‘Rewriting’ Virginia Woolf
Dr Makiko Minow-Pinkney
‘Rewriting’ Virginia Woolf’s work has become an established practice in the last two decades or so. I am using the word ‘rewriting’ in a broad sense; the particular art form used for such rewriting can be various—play, film, music, ballet, painting, or another novel. How should we approach these works? What do we expect from them? Do we have any criteria in our appreciation and judgement of them? Is faithfulness to the original paramount? The committed fan of Virginia Woolf could be upset by any deviation from her own idea of the author and her work. Is it acceptable for such a rewriting to give some novice to the Woolfian world a misleading, or even blatantly wrong, notion about the author and her works? A rewriting is, after all, an independent creative work, even if it takes its cue from this great writer. And what does it mean to be ‘faithful’ to the original in a rewriting whose artistic medium is very different from Woolf’s own prose fiction? Or is ‘faithfulness’ enough, if the new work does not want to be just derivative but wishes to establish its own worth as an independent artistic creation? The project of Woolfian rewriting thus seems to have opportunities as well as challenges peculiar to it.
As an enthusiast for Woolf’s work over many years, I have had, therefore, a rather complex feeling of curiosity and weariness towards this new practice. However, when this film started, my apprehensions evaporated immediately. The conversion of the novel into this visual version felt so natural that what I was seeing and hearing merged with my own sense of Mrs Dalloway without any jar or distraction. This must surely be because the film captures some crucial essence of the original novel. Such a successful transmission of the quintessence of a novel to a different art form is a feat in itself. This is to a great extent due to the wonderful graphic work of the film, with its animation composed of sketches of a woman’s face and the London cityscape (the result of painstaking work to create moving images out of millions of sketches).
Whether the sketch is based on the actual face of the actress who voices the monologue or on the artist’s image of the Clarissa Dalloway of Woolf’s novel, I am glad to say that it does not diverge too far from my own image of her. Unlike a real actor playing the role in a theatre or film production, the image sketched here by monochrome strokes without precise details allows each viewer’s own image of Mrs Dalloway to be worked into it. I applaud this choice of animated sketch as the filmic mode as a stroke of genius.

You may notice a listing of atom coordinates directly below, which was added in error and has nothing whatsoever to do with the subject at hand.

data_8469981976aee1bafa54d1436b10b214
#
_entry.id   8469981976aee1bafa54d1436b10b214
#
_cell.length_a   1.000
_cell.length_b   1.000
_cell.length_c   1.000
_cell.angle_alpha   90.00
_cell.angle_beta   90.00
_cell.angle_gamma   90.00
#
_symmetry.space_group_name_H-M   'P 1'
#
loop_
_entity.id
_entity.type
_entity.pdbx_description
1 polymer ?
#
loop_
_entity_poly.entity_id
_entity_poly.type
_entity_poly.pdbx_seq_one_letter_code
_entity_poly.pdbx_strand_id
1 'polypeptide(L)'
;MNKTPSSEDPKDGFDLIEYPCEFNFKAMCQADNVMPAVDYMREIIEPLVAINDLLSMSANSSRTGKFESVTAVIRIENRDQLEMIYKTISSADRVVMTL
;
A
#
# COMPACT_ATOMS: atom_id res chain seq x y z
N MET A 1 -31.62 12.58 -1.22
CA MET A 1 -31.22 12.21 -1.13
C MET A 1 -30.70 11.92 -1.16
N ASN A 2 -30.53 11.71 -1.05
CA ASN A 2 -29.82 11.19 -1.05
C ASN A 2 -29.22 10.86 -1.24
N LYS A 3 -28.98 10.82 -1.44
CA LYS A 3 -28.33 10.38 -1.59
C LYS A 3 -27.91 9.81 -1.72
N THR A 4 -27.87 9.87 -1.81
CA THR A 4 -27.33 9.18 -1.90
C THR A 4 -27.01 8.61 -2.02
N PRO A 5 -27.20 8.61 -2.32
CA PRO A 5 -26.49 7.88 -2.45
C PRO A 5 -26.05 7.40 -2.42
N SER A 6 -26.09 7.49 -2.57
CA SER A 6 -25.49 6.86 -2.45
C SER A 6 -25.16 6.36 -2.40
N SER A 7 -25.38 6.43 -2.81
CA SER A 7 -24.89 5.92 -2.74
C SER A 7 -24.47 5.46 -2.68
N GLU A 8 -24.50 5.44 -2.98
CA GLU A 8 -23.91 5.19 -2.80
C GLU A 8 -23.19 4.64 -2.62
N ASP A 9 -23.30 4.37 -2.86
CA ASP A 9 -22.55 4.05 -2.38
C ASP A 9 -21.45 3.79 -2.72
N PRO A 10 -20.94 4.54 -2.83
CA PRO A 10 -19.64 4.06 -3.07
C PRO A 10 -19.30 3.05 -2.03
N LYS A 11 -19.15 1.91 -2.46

The visual impact is not the only experience we enjoy in the film, of course. The voice of the monologue stirs us too, sometimes articulating Clarissa’s sharp regret or exhilaration or at other times some yearning reminiscence. The accompanying music, like a strong undercurrent of the sea, carries us powerfully with this tide of self-reflection, which at times surges overwhelmingly or undulates soothingly. So though the film is quite brief, our experience of Mrs D is intense indeed.
But is this the Clarissa Dalloway of Virginia Woolf’s novel? Yes and no. One notices that the woman the film presents is not exactly Mrs Dalloway; she is named just ‘Mrs D’. The words are not exact quotations from the novel; there are also minor factual differences, like her husband being a professor instead of an MP. We come to realise that she is the familiar Clarissa Dalloway of the novel but also somebody like her, some woman, any woman, perhaps you or me. The film manages such complex doubling, of evoking the original Mrs. Dalloway as well as, shall we say, a more ‘universalised’ woman, by releasing the character of Woolf’s novel from her particular geographical space (London), from her culture and society (the English upper-middle class), and from her specific historicity (the early twentieth-century). This beautiful short film, while being faithful to the original, thus also gives the viewer freedom to expand imaginatively according to each individual’s own psychic scenery. We are offered the chance here to re-experience the old and intimate, but also to explore something new and different.
I think in this context of Walter Benjamin’s seminal essay ‘The Task of the Translator’, in which he argues that the greater the original text is, the greater its need to be translated. According to him, whatever intention the original text strives for can come to fruition only by being supplemented with an infinite number of translations at some point in infinity. ‘Supplement’ here has a truly Derridean force, which deconstructs the hierarchy of primary vs. secondary, superior vs. inferior. Perhaps we can conceive the relationship between the original work of art and its rewriting in a similar way. The original and the work of rewriting, while both independent and complete as works of art, need each other nonetheless; they depend on each other for their true completion. For the original work’s unfathomable intention can only be realised in its totality by the sum of all subsequent works inspired by it (that is, all the new works already existing as well as those to be created in future). The ‘true’ intention of the original work can only be forged in the ‘kinship’ (Benjamin’s term) that is formed by all these works together.
Today this short film joins the kinship which is forming around Woolf’s novel Mrs Dalloway. It strengthens that kinship and contributes its own energies to deepen the thematic potentiality which the original novel never stops inspiring.
Dr Makiko Minow-Pinkney, a member of The Virginia Woolf Society of Great Britain and the author of numerous books on Virginia Woolf’s heritage ,Next